The Zombies of Sugar Hill / Voodoo Girl
Elliot Schick, Samuel Z.Arkoff (executive) for AIP
directed by Paul Maslansky
starring Marki Bey, Robert Quarry, Don Pedro Colley, Betty Anne Rees, Richard Lawson, Zara Cully, Charles Robinson, Larry D.Johnson, Rick Hagood, Ed Geldart, Albert J.Baker, Raymond E.Simpson, Truman C.Carroll, Big Walter Price, Charles Krohn, J.Randell Bell, Peter Harrell, Judy Hanson, Gary Chason, Roy L.Downey, Garrett Scales, John Ccarborough
written by Tim Kelly, music by Dino Fekaris, Nick Zesses, song Supernatural Voodoo Woman by The Originals, special effects by Roy L.Downey
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When black clubowner Langston (Larry D.Johnson) refuses to sell his
place to white gangster morgan (Robert Quarry), who runs the protection
racket in town, Morgan's men beat Langston to death. The police can't (or
refuses to) find the culprits, but Langston's girlfriend Sugar hill (Marki
Bey) knows who they were and vows to exact revenge. But since a single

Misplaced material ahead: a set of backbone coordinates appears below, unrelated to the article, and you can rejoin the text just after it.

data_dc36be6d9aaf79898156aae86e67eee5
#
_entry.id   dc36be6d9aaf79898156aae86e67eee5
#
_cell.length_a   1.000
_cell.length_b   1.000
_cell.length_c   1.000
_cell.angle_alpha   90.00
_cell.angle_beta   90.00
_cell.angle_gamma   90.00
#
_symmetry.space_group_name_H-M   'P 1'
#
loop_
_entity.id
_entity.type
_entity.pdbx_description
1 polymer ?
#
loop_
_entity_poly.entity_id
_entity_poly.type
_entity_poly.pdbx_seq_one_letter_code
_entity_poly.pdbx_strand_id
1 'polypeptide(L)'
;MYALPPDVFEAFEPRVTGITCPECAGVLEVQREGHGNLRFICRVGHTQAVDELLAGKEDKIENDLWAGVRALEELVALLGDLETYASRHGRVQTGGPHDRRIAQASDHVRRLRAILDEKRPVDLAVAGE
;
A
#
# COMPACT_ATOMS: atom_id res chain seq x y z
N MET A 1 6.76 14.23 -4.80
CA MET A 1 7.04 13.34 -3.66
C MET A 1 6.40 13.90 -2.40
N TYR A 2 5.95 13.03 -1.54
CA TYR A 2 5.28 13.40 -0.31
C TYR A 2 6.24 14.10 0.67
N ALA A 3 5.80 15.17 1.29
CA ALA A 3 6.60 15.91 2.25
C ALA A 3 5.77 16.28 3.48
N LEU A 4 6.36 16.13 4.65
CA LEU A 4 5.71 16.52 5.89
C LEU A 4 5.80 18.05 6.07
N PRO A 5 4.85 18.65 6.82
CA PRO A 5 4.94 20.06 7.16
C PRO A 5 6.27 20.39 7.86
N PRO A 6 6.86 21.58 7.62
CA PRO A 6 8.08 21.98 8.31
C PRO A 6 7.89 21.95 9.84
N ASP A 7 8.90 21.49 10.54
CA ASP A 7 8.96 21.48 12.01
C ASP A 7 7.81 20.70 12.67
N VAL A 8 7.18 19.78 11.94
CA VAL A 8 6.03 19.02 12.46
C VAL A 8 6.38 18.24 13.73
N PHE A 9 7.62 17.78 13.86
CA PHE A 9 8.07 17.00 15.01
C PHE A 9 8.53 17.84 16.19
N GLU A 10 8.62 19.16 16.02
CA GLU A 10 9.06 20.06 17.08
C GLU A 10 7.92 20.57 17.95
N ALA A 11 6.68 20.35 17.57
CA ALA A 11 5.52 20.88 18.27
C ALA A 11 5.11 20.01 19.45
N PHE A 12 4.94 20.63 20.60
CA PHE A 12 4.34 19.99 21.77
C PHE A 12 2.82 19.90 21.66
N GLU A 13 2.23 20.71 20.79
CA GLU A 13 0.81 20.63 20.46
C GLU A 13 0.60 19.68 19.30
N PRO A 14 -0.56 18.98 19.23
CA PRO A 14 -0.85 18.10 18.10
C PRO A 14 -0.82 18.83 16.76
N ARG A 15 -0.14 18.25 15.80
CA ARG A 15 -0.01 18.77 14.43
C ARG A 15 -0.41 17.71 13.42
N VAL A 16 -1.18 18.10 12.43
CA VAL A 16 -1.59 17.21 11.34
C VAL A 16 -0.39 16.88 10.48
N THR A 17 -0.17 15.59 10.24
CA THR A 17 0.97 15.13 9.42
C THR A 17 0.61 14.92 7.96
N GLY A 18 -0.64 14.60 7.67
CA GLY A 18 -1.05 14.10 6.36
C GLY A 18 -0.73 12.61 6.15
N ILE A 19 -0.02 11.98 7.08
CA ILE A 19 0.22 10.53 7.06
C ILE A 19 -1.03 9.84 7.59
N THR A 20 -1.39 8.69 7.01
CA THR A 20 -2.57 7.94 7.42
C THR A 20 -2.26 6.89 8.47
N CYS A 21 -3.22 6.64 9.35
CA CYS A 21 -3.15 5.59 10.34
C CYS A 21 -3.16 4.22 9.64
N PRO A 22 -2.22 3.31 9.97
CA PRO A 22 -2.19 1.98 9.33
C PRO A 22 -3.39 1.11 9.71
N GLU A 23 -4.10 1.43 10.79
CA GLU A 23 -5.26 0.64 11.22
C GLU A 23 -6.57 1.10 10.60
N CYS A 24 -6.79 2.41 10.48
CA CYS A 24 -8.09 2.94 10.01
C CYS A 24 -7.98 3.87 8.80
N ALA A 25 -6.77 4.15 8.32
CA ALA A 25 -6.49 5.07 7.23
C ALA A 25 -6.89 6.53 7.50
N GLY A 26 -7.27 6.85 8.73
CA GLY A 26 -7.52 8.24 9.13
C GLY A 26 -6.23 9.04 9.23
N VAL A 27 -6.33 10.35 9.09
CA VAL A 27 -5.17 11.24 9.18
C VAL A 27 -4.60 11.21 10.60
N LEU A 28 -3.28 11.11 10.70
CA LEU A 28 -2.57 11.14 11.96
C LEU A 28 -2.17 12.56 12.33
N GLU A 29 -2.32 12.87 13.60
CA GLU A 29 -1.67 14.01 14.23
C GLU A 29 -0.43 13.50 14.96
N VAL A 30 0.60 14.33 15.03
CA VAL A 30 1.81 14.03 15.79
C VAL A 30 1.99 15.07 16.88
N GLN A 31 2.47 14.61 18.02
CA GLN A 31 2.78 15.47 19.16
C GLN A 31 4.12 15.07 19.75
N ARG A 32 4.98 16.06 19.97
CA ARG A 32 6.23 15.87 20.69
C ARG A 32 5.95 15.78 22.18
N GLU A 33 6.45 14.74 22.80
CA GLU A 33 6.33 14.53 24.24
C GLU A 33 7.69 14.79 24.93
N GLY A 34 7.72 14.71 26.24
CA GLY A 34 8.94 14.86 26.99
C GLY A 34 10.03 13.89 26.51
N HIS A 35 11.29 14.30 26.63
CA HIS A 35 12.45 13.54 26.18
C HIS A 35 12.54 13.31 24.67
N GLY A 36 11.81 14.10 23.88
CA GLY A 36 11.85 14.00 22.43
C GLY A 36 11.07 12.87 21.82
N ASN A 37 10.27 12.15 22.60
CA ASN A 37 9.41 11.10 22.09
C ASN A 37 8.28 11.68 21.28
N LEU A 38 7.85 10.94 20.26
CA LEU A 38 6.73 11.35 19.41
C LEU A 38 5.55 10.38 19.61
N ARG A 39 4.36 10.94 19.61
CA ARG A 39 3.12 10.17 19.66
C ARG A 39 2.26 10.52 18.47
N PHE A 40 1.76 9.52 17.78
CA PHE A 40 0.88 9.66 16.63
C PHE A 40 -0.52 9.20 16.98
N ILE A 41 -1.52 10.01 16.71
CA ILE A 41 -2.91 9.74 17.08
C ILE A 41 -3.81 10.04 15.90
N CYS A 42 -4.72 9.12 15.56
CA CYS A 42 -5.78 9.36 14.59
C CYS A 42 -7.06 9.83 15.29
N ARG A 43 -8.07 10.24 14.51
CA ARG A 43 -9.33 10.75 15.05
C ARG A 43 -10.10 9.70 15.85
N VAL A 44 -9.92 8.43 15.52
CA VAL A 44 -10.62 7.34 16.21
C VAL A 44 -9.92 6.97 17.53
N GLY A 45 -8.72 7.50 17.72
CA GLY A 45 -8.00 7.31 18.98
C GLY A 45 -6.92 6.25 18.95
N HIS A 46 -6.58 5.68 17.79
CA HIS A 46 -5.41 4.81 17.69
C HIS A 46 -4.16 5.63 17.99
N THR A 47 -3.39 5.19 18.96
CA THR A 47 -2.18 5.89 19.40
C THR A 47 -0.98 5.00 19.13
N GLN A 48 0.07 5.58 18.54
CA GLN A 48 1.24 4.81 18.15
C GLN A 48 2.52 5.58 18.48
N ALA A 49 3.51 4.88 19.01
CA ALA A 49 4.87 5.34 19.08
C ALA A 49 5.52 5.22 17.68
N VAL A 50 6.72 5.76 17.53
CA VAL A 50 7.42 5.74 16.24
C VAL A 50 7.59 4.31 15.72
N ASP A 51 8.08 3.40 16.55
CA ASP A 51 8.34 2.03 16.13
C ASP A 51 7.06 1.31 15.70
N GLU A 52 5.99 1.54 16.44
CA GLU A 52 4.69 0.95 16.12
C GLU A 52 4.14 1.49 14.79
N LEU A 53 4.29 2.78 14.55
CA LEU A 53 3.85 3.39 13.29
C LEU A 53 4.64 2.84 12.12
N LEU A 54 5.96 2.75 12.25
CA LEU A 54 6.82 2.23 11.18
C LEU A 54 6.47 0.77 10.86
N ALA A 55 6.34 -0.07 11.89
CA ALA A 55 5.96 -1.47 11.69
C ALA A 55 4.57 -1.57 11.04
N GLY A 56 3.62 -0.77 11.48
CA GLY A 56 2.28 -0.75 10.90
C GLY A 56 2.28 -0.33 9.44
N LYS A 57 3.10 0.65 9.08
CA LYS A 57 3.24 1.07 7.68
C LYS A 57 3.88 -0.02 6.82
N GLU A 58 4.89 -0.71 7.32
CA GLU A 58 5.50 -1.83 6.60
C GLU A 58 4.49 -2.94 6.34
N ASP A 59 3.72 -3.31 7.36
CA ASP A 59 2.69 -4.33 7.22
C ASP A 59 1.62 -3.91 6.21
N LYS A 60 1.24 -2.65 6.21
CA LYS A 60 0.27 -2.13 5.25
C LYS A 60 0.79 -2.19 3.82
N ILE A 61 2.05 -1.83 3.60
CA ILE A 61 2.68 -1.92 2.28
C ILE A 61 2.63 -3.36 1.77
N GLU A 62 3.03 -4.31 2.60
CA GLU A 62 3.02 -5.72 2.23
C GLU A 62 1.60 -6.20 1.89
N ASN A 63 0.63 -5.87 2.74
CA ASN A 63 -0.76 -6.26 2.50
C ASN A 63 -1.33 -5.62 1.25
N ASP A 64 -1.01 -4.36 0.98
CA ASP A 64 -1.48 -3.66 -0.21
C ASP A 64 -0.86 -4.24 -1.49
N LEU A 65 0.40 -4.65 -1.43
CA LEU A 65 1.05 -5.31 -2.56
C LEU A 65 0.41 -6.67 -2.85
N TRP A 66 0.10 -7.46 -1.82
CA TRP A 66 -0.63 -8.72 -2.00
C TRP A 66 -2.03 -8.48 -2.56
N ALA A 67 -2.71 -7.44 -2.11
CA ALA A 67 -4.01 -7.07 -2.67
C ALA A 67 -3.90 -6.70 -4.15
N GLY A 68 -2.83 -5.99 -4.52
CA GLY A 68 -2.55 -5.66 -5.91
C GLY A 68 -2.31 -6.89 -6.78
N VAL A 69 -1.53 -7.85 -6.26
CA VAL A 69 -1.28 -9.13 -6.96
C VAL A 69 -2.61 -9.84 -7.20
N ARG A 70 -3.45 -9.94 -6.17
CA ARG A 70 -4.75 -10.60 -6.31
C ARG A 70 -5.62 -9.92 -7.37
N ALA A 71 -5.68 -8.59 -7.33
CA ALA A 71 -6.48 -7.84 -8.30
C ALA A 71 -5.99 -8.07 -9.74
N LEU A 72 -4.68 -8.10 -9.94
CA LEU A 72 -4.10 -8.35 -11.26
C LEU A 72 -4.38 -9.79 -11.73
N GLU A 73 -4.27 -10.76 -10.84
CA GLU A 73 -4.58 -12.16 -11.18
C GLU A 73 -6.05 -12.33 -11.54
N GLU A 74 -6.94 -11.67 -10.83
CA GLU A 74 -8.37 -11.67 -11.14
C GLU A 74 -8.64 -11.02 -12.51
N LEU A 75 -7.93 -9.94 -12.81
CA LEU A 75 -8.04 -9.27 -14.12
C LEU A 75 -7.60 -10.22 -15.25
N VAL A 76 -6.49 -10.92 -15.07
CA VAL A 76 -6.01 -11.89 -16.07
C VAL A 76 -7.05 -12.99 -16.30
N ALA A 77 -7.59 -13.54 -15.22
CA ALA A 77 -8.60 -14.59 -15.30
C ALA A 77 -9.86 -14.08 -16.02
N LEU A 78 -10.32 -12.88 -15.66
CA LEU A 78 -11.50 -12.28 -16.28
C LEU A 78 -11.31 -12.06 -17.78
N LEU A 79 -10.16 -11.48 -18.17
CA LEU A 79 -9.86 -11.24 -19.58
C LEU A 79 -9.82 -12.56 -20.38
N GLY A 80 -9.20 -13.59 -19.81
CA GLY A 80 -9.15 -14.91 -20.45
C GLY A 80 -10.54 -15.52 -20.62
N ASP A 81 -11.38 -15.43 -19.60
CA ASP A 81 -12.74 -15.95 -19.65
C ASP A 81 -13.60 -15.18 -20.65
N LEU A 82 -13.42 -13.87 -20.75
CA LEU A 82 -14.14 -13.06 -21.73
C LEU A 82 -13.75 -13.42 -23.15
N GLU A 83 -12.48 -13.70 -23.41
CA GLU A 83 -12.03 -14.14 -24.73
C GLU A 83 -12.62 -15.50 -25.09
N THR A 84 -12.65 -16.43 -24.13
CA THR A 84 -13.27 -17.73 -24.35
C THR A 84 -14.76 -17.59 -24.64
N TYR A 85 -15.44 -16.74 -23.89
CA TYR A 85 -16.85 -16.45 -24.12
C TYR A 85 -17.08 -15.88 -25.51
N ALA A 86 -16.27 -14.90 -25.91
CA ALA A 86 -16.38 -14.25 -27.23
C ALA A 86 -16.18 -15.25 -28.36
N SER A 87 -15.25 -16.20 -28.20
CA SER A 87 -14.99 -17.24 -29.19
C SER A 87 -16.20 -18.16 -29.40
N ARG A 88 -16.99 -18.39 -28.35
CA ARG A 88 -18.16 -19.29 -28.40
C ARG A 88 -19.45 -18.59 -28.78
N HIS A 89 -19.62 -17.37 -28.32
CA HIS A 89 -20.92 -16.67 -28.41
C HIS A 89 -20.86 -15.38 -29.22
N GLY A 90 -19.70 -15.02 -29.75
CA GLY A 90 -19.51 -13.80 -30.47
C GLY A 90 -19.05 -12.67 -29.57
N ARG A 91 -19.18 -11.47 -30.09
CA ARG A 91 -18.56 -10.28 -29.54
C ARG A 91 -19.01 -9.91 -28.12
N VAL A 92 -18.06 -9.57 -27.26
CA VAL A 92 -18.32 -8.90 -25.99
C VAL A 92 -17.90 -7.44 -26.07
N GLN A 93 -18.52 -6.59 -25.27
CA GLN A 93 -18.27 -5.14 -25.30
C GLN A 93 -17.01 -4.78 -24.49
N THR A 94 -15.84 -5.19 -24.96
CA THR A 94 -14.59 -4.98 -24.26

girl won't hold up against a gang of gangsters on her own, she recruits
the help of Voovoo god Baron Samedi (Don Pedro Colley), who has his army
of living dead kill Morgan's men one after the other. Eventually, cop
Valentine (Richard Lawson) - incidently Sugar's ex with whom she's still
on good terms - figures all the current deaths within Morgan's gang just
have to have something to do with Voodoo, and somehow he also has a right
hunch about Sugar's involvement, but when he gets too close to the truth,
she puts a spell on him that makes him break a leg, then she, Baron Samedi
and the undead go after Morgan - and ultimately drive him out into the
swamp where he drowns. And as a present, Sugar hands Morgan's racist
girlfriend (Betty Ann Rees) over to the Baron ...
historic point of view, it's interesting to see that one of the few films
in which zombies (of the classic Voodoo variety) are the good guys sees an
Afro-American woman fight her white opponents - interesting inasmuch as
Voodoo was initially created among black slaves in America as their own
religion to counter the white oppressors' beliefs.
Of course, Sugar
Hill isn't a movie that gives much of a heed about these historic
conexts, it's a blaxploitation flick of the horror variety with the very
cute Marki Bey portrayed as the next Pam Grier - which sounds fun enough
in its own right to begin with. Of course, the film also has its
downsides, like the almost complete lack of actual suspense and the
relative lack of story or character development - but then again it's
slickly filmed, features quite a number of inventive (if not terribly
explicit) murder scenes ... and Marki Bey in a series of very sexy outfits
is really darn cute.
It's probably best to not expect too much from this
film - but then you'll be greatly entertained.